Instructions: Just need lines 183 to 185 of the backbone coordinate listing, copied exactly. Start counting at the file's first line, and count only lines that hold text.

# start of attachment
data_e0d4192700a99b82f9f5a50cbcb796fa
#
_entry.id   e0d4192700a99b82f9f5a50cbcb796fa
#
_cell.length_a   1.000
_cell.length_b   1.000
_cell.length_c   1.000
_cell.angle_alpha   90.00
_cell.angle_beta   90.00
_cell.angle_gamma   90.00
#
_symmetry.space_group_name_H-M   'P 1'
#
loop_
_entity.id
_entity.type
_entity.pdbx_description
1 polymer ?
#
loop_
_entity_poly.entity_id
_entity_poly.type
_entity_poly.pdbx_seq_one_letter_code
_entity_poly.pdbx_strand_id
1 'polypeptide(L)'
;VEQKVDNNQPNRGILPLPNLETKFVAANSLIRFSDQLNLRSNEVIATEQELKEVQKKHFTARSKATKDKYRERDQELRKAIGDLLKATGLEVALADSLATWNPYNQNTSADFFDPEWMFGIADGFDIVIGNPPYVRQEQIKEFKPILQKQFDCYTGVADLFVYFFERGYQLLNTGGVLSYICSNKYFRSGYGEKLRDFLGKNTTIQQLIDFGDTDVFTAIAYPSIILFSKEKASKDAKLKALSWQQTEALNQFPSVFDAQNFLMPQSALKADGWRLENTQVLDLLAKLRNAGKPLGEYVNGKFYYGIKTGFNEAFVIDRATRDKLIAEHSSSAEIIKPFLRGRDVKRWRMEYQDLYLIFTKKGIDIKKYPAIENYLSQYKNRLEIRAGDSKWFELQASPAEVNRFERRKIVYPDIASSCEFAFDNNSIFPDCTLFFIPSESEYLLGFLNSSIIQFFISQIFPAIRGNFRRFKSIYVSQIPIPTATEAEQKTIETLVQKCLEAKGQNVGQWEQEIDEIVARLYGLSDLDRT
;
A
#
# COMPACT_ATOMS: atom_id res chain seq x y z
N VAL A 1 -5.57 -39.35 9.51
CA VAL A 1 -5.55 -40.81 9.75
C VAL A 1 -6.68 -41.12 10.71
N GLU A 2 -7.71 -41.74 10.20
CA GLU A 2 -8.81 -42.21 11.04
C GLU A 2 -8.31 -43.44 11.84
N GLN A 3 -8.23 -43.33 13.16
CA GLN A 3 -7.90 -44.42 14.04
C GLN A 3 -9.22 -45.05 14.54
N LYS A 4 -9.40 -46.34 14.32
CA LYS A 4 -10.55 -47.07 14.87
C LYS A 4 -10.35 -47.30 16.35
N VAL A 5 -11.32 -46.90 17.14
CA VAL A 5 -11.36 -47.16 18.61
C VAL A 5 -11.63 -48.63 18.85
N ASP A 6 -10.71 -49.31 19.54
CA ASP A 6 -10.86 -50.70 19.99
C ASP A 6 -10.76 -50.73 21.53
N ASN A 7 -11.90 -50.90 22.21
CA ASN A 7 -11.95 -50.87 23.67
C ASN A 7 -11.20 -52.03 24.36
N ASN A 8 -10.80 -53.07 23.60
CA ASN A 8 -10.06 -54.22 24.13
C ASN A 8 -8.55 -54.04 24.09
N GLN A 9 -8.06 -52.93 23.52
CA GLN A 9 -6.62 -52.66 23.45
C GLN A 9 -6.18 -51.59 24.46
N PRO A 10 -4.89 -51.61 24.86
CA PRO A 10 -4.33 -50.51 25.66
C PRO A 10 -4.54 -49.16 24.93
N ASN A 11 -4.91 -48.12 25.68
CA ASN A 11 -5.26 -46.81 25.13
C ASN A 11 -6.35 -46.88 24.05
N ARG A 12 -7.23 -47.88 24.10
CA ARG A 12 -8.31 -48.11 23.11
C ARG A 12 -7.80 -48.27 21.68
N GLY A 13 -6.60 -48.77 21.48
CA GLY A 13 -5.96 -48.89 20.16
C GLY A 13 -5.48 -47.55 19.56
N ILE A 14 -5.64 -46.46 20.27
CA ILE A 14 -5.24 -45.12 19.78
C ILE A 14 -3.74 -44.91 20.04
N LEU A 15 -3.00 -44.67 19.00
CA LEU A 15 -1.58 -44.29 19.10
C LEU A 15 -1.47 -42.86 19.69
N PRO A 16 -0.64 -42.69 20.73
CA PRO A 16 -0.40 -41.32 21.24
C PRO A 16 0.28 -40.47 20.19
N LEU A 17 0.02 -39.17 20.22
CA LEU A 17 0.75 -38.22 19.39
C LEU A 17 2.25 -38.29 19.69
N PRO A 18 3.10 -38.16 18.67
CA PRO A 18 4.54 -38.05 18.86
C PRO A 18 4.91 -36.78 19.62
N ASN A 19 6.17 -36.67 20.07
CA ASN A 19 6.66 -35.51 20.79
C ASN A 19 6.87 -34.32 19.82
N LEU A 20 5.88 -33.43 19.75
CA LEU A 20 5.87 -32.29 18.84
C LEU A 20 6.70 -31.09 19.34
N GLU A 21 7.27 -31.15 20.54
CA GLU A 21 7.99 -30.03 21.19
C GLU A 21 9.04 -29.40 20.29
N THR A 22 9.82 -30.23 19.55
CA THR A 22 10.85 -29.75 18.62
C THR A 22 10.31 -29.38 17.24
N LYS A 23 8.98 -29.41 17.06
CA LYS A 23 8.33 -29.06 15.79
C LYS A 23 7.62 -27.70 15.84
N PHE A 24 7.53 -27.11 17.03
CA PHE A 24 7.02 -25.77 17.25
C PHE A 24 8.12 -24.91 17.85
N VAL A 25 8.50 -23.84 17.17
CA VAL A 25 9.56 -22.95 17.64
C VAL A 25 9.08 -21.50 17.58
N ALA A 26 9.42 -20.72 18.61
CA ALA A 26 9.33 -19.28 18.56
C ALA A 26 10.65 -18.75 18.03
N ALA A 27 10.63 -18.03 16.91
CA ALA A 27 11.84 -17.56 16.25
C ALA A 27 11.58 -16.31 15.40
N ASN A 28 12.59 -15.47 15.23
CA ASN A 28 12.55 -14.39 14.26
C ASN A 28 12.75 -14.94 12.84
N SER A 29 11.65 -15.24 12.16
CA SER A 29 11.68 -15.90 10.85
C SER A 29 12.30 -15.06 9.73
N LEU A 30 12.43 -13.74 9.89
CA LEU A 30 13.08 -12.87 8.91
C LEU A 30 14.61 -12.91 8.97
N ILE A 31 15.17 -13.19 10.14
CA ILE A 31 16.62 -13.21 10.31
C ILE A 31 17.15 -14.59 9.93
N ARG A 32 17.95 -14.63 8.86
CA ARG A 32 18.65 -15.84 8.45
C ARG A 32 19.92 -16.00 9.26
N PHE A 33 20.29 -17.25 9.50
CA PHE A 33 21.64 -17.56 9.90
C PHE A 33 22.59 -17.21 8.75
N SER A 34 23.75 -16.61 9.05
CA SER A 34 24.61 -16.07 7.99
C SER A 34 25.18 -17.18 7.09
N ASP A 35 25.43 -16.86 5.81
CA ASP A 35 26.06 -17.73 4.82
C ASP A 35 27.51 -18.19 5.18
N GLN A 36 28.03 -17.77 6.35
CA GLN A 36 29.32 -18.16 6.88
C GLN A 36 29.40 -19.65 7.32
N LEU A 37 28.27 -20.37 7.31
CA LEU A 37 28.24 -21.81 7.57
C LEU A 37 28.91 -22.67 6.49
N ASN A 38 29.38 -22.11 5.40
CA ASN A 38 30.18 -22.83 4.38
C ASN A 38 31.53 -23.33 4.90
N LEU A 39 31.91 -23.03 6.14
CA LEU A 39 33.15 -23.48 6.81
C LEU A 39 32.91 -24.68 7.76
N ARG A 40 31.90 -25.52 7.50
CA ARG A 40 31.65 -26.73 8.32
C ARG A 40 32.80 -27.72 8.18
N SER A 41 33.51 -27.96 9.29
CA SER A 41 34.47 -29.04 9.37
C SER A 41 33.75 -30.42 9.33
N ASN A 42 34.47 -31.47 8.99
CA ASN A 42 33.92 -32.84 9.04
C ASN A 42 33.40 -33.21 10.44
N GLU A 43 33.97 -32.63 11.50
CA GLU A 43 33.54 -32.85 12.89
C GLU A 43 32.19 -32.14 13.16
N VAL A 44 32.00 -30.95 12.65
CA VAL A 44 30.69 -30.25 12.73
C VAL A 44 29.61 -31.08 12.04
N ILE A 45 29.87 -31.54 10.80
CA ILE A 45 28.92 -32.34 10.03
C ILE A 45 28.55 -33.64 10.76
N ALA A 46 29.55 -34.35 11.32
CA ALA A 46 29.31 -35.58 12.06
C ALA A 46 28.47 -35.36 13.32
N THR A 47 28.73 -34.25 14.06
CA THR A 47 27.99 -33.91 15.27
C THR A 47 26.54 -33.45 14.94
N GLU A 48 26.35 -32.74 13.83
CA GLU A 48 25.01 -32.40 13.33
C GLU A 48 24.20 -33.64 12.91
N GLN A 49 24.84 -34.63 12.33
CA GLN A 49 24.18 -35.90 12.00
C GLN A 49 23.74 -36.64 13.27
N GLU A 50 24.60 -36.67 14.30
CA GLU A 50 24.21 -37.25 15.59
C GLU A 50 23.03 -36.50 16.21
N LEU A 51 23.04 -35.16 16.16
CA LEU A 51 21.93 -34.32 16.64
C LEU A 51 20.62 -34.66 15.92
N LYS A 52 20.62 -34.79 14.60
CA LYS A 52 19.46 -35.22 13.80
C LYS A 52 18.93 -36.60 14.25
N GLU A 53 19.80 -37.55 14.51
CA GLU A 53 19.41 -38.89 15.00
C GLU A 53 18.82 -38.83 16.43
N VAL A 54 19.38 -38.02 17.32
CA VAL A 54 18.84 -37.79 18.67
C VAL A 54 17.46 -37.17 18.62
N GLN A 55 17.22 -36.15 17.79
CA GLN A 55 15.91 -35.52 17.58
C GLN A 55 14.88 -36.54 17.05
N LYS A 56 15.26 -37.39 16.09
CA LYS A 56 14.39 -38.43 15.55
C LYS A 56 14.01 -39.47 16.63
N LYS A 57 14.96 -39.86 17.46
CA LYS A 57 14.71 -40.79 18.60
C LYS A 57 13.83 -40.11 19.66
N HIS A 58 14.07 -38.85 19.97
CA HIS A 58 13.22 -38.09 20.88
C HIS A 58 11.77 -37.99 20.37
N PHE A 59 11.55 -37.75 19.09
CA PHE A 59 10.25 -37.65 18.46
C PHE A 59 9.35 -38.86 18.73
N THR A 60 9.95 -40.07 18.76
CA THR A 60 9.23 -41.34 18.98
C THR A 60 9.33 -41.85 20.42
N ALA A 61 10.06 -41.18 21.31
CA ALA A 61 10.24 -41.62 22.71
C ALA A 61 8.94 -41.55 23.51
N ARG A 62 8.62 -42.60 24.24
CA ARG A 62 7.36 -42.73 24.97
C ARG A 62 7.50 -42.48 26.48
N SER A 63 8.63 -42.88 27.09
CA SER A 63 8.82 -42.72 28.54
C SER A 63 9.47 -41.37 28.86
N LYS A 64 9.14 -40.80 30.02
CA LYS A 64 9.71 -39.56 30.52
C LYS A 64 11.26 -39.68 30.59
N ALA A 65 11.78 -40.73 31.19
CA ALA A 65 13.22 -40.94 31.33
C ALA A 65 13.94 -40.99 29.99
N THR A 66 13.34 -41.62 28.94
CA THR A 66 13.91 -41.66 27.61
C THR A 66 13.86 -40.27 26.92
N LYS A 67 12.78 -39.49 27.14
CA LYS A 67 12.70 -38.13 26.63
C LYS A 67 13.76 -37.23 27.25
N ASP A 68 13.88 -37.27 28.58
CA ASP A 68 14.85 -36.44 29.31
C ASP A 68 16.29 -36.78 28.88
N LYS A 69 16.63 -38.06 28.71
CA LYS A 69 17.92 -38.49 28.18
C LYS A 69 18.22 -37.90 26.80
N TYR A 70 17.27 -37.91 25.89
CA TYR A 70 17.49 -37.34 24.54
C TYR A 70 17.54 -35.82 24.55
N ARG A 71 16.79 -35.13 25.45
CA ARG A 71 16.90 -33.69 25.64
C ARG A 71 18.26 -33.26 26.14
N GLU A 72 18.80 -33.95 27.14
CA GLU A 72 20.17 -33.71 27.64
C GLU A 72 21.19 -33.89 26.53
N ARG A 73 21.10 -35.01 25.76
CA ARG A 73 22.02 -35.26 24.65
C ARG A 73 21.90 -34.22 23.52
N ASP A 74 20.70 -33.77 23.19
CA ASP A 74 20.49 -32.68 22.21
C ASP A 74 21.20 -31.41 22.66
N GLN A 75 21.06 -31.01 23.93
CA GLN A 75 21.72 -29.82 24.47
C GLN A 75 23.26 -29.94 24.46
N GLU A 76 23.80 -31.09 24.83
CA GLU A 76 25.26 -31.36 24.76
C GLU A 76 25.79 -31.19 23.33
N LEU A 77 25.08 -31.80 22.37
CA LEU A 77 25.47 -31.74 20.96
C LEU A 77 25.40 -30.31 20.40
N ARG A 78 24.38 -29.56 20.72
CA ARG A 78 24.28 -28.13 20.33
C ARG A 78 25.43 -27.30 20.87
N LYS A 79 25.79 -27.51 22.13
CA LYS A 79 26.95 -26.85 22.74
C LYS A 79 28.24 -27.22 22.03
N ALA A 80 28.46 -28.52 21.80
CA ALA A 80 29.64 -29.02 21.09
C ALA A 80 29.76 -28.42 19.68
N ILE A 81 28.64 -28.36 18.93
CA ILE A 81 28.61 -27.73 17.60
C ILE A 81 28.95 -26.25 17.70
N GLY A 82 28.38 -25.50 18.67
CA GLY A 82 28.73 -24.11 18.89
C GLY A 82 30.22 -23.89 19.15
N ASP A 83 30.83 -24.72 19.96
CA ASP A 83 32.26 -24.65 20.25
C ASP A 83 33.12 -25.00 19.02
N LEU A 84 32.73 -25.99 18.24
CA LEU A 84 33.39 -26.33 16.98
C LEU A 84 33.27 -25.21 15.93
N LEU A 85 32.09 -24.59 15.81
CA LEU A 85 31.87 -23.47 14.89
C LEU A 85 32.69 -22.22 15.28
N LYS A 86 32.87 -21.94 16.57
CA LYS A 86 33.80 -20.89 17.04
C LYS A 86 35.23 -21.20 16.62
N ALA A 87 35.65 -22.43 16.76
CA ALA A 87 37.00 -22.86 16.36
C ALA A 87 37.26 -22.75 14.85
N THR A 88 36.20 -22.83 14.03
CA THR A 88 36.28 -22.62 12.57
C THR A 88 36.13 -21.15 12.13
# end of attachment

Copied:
C LEU A 51 20.62 -34.66 15.92
N LYS A 52 20.62 -34.79 14.60
CA LYS A 52 19.46 -35.22 13.80